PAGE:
Glen Mazur

Glen Mazur Glenn H. Mazur has been active in QFD since its inception in North America, and has worked extensively with the founders of QFD on their teaching and consulting visits from Japan. He is a leader in the application of QFD to service industries and consumer products, conducts advanced QFD research, and is the Conference Chair for the annual North American Symposium on Quality Function Deployment. Glenn is the Executive Director of the QFD Institute and International Council for QFD, Adjunct Lecturer on TQM at the University of Michigan College of Engineering (ret.), President of Japan Business Consultants Ltd., and is a senior member of the American Society for Quality (ASQ), and the Japanese Society for Quality Control (JSQC). He is a certified QFD Red BeltR (highest level), one of two in North America. He is a certified QFD-Architekt #A21907 by QFD Institut Deutschland. Additional papers and related topics may be found by linking on the Internet through the following home page:


Delighting the Customer

Modern Quality Function Deployment (QFD) or Blitz QFD® will be the subject of our Parallel workshop on the first day (Tues 20th).

QFD is a comprehensive quality design method that:

  • Seeks out spoken and unspoken customer needs from fuzzy Voice of the Customer verbatim
  • Uncovers "positive" quality that wows the customer
  • Translates these needs into design characteristics and deliverable actions
  • Builds and delivers a quality product or service by focusing the various business functions toward achieving the ultimate common goal - customer satisfaction!

“Understanding the 'true' needs of customers requires work on the part of designers and planners," says Glenn Mazur, executive director of the QFD Institute, “It’s never been an easy task; just ask anyone who has designed a product for what the customer thought he wanted, only to find out that the product was still not acceptable. For example, marketers often rely on surveys to gauge consumers' preference and predict shopper behaviours. Yet, one recent study of internet surveys revealed that online consumers often do not behave the way that they said they would in a survey. It’s not that customers lie. More likely, we, the product planners and designers, did not do a good job in reading & translating their true needs.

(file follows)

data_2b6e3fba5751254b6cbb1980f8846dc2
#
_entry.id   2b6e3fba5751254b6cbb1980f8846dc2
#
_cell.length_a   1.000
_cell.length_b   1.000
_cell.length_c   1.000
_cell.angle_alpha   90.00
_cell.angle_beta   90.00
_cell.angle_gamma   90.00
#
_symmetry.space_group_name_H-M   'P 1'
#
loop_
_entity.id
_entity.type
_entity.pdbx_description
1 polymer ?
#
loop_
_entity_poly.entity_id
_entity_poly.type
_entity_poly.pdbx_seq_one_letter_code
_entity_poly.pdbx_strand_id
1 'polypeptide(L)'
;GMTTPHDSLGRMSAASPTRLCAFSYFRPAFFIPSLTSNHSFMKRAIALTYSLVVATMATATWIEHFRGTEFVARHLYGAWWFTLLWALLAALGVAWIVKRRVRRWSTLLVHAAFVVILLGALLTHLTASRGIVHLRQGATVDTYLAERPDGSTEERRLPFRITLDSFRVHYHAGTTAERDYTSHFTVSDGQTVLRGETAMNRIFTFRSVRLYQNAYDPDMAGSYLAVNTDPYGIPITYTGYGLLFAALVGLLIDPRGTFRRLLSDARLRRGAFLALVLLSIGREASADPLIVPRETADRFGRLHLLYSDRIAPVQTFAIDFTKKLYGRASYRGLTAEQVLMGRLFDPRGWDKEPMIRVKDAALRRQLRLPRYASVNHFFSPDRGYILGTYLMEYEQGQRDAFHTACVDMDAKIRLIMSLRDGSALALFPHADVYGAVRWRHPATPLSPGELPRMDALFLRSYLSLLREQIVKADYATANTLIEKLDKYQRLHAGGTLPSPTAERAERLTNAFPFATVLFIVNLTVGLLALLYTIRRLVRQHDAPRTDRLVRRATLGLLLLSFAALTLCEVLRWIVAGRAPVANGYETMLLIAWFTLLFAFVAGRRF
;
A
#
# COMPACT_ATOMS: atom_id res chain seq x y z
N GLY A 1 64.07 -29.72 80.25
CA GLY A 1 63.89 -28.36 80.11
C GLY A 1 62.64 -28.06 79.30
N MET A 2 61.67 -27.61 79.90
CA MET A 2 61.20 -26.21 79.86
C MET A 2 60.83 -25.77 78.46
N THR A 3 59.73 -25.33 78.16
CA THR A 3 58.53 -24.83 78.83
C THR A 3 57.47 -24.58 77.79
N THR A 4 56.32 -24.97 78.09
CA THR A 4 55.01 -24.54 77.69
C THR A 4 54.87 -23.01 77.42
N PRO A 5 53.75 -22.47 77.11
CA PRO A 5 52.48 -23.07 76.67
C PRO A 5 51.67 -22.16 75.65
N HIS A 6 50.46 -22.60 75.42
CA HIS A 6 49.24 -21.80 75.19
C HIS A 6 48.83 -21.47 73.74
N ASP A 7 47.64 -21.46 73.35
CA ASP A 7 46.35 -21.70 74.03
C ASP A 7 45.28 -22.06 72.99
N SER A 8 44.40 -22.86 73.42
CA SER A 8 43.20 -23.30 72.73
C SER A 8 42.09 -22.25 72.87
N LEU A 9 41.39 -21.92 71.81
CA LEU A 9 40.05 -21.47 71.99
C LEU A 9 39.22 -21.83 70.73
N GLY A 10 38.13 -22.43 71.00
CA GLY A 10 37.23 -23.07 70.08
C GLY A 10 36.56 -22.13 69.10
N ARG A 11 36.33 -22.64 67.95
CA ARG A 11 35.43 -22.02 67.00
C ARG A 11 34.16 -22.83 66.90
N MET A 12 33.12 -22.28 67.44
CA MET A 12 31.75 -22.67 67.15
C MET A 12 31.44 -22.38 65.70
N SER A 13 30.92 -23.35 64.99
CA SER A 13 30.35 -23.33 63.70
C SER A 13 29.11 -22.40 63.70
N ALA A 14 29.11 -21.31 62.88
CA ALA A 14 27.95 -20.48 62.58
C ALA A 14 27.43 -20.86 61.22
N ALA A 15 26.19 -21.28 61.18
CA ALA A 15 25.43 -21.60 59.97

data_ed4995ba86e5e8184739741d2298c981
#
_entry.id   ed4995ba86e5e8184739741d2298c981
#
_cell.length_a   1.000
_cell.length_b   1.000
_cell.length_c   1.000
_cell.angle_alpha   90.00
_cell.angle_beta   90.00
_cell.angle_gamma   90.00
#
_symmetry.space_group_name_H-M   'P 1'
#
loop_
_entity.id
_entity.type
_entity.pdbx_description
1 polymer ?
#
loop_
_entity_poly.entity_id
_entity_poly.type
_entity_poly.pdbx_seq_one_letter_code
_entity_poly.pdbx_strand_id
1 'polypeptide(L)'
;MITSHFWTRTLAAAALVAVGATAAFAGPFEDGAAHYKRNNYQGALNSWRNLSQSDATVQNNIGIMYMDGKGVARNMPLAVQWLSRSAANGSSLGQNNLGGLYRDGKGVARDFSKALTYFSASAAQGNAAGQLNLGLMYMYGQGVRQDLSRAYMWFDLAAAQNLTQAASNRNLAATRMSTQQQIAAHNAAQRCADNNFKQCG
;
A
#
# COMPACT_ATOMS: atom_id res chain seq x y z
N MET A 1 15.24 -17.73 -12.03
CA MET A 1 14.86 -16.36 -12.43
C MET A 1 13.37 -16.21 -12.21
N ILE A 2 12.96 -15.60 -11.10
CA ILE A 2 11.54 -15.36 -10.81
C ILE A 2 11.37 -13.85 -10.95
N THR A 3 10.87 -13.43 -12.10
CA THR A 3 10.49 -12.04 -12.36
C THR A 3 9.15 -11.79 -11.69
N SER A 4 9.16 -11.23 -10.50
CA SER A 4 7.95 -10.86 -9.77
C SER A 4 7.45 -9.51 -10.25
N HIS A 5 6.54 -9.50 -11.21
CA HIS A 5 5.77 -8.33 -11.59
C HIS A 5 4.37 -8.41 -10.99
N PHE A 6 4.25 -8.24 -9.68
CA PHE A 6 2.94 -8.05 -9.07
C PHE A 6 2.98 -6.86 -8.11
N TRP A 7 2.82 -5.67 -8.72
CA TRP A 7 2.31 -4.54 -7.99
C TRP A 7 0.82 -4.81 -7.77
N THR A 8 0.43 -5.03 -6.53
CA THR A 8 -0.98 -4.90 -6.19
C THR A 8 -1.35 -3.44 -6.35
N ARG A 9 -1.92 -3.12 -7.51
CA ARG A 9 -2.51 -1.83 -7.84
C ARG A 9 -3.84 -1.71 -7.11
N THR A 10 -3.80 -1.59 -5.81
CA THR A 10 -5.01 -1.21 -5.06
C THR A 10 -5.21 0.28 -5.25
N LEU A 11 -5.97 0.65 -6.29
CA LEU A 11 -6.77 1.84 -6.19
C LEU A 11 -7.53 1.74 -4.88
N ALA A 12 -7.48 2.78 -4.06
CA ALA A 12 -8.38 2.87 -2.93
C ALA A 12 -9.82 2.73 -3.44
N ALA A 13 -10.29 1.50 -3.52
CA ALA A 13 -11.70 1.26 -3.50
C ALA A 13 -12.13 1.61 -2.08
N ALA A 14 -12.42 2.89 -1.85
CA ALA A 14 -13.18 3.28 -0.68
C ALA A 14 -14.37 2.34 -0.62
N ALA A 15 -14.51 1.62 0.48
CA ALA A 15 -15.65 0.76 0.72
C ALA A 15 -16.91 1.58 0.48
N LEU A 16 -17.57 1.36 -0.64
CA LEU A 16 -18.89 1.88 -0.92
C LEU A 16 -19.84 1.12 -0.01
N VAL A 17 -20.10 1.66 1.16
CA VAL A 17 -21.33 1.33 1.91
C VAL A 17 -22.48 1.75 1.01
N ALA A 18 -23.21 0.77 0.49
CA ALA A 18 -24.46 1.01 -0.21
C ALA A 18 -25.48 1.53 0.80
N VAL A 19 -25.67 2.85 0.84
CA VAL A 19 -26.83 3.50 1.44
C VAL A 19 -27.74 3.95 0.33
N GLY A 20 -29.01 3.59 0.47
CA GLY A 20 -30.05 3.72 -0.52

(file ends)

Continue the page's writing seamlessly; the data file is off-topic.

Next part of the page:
“We have a natural tendency to take the stated voice of customers at face value as if it is the only requirement that needs to be satisfied; to presume that customers know what they want; and to trust that customers can express their wants. Hear what you don't know you don't know The humbling facts are that many studies have shown that the stated customer wants are only a starting point in design; and that customers speak their own language that is not of the world of the producers; and that customer do not always know what they want!

The last point is especially true with a brand new product and technology. How can we expect the customers to know 'what' and 'how' to ask for something that they do not know? How do we know whether the market and customers are ready and willing to pay for your new technology?

And how do we know which needs to focus on, when they seem constantly to be changing over time, technology, market segment, etc?

The Voice of Customer Analysis tools and techniques in QFD were created to break through this dilemma. The front-end tools of Modern QFD help identify the customer needs and requirements that might be unspoken and invisible to both the customer and the producer.

Further, Modern QFD helps identify the opportunities to build in excitement in the product design, while assuring that the expected customer requirements do not fall through the cracks